We all know that a small amount of salt is often added to a water softener. Without sodium, the ion exchange process cannot be completed to replace the hardness-causing minerals such as calcium and magnesium. However, a reliable water softener shouldn’t add too much sodium to the water during the regeneration process so softened water tastes salty. If you are also experiencing the same problem, then there could be something wrong with your water softener that needs some attention.
Remember, drinking salty water daily isn’t pleasant or healthy. In this article, we will discuss what does softened water tastes like and some major causes of salty water from water softeners you need to fix them as soon as possible.
Table of Contents
What Causes Salty Water after Regeneration?
Does water softener make the water salty? Yes, it makes water salty to some extent. Here are some of the most common causes of softened water tastes salty after regeneration. Don’t forget to disconnect the water softer from the power supply and drain the water from the bypass valve before applying any fix.
Clogged/Chocked Injector Valve
An injector valve is one of the most important components of a water softener. It might get clogged easily and quickly due to the dust, salt, and sediment settlement in the small holes. Remember, it’s a very sensitive part of the water softener that requires extra care while handling. It’s recommended to use a simple toothbrush to clean the holes instead of any heavy object or replace the injector valve for a long-term solution.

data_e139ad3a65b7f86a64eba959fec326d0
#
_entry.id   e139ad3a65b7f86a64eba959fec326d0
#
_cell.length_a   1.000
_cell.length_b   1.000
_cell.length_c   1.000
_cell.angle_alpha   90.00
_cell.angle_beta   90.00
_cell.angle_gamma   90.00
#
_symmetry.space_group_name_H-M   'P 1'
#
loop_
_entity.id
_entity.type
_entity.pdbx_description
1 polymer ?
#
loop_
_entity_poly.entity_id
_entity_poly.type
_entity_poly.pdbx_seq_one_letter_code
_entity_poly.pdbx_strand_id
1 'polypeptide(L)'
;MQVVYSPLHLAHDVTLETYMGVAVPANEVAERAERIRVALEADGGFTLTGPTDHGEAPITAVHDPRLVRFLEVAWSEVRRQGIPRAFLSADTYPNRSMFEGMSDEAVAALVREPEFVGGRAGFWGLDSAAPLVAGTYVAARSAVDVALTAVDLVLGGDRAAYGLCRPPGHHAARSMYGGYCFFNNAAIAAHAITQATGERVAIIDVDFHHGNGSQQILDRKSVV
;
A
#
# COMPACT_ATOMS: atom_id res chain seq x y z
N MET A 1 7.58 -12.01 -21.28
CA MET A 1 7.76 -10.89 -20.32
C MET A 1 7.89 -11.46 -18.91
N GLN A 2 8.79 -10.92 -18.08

Clogged/Crimped Drain line
A clogged drain line can also prevent the water from passing through it properly due to debris, dirt, and sediment. If a drain line is clogged, you may experience a softened water taste salty. You can easily clean it with your hand by pressing the line to check for the blockages. Moreover, Another issue to look for in a drain line that’s too long. If your drain line spans more than 8 feet length-ways, or there are more than 20 feet of line between the tank and the drain, it may struggle to properly drain your unit.
Faulty Brine Valve
The brine valve consists of several components such as brine, downflow pistons, and a spacer stack that may become faulty at some point. Due to this issue, a brine solution may leak into the resin container, adding extra salt to the water. Before sorting out the issue, you should carefully remove the drain and brine elbow and replace the faulty parts.
Excessive Water in the Brine Tank
If the water softener malfunctions for some reason, it can cause excessive water in the brine, leading to excessive salt absorption. A clogged brine or drain line can be one of the reasons for this problem. To sort out this problem, empty the water with a bucket and check for any blockages in the system.
Brine Cycle Interrupted
During regeneration, a water softener washes out calcium and magnesium minerals by using a brine solution. It usually takes between 30 and 100 minutes. If the brine cycle is interrupted, then the quality of sodium ions will be higher in drinking water.